Before settlement, north Toledo and downtown encompassed a mosaic of different natural habitats that included mostly marshland, as well as forest and prairie. Wetland areas along the banks of the Maumee and surrounding areas, were a popular haven for large numbers of frogs and toads, and early Toledo was appropriately dubbed the name “Frogtown.” As time passed, and a business district was developed, the swampy habitats like this became just memories.
However, today, frogs can still be heard singing in nearby areas like Middlegrounds Metropark, Manhattan Marsh, Pearson Metropark, and habitat at Glass City Metropark. Middlegrounds is home to northern cricket frogs, which live along rivers, surviving only one season (about 4 months). If you listen closely in June, you may hear the soft clicking sounds of these animals hiding out in the bioswales. Chorus frogs, resonating like a finger running across the top of a comb, are already calling at Glass City Metropark. A cacophony of American toad “trills,” bullfrog “hrrrruum’s,” green frog “glugs” and leopard frog “croaaaks” can be heard in areas of Pearson Metropark, on the east side of Toledo. And, lastly, Manhattan Marsh is alive with American toads, leopard frogs, and the high pitched “peeps” of tiny spring peepers.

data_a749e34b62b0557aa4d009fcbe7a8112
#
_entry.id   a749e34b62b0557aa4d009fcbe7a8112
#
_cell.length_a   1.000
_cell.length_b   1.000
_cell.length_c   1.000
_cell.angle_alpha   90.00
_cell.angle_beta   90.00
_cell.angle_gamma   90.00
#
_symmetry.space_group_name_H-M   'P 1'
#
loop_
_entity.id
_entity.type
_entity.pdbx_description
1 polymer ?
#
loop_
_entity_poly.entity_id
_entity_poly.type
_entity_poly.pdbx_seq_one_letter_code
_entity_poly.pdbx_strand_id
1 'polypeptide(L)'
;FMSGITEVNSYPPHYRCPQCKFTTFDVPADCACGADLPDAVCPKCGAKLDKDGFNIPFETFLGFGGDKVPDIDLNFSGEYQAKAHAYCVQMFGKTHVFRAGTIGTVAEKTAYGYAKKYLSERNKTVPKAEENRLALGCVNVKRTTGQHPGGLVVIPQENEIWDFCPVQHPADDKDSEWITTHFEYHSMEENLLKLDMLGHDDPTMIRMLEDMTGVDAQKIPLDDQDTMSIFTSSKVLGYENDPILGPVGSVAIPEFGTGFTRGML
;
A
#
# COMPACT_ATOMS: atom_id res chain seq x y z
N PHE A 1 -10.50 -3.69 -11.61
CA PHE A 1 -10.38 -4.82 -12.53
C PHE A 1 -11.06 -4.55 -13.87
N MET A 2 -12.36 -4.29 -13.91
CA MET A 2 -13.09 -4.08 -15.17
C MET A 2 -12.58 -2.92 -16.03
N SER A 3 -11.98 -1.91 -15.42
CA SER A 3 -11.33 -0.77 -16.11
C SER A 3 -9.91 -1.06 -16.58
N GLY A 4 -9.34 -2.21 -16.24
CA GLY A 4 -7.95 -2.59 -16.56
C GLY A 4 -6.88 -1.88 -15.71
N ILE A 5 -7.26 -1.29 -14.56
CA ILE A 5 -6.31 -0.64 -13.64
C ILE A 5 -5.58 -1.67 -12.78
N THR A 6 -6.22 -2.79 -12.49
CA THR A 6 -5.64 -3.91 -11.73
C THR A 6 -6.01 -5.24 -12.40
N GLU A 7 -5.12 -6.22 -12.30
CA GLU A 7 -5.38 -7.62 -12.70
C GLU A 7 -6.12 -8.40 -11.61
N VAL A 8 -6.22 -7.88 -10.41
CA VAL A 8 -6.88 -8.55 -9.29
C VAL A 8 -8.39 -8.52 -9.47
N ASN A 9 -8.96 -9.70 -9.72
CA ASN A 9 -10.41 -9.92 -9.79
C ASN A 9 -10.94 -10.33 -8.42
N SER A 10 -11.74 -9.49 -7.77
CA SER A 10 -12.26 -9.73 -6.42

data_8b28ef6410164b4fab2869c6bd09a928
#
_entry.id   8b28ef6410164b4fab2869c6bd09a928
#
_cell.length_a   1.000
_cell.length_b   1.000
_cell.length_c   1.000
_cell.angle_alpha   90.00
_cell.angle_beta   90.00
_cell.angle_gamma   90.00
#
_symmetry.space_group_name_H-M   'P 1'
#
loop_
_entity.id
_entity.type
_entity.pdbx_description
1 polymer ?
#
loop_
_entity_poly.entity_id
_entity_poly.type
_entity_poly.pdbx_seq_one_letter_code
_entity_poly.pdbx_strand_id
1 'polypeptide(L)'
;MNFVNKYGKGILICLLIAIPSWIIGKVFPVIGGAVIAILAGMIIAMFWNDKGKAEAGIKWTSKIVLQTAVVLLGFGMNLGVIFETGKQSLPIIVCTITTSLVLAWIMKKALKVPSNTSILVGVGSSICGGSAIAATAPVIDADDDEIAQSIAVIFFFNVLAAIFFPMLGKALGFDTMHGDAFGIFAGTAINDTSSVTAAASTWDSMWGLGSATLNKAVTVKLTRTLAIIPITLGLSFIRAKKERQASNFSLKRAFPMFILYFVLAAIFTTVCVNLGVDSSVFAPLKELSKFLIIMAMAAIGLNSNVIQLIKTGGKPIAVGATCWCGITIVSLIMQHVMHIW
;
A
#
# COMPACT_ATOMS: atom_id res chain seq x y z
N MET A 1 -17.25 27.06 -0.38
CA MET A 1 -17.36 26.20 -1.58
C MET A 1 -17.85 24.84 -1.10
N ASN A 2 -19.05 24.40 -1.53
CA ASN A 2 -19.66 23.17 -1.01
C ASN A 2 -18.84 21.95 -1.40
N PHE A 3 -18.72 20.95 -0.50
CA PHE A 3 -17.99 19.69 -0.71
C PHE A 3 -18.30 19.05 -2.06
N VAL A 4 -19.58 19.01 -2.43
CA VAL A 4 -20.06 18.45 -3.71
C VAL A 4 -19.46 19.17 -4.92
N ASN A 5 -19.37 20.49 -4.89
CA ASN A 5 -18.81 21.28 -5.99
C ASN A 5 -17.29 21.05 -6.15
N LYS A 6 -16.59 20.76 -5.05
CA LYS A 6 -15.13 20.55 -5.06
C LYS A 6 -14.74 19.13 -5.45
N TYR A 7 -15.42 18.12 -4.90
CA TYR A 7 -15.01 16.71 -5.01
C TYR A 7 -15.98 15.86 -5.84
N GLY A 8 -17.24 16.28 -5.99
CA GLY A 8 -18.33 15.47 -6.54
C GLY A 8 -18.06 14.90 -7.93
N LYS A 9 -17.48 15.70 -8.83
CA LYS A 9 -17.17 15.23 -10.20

All of these Metropark sites offer some type of habitat for frogs and toads---animals that are considered indicators of ecosystem health. Frogs and toads are sensitive to environmental threats and can serve as early indicators of change. Restored habitat, such as wetland areas, prairie pockets, and swamp woodlands continues to offer an important urban oasis for these native amphibians.
Photo courtesy of Denny Mortemore
Did you know? Metroparks Toledo has the longest running frog survey in Ohio! For more than 25 years, volunteers and staff have counted frogs and collected important frog data every spring along a monitoring transect in Oak Openings Preserve Metropark.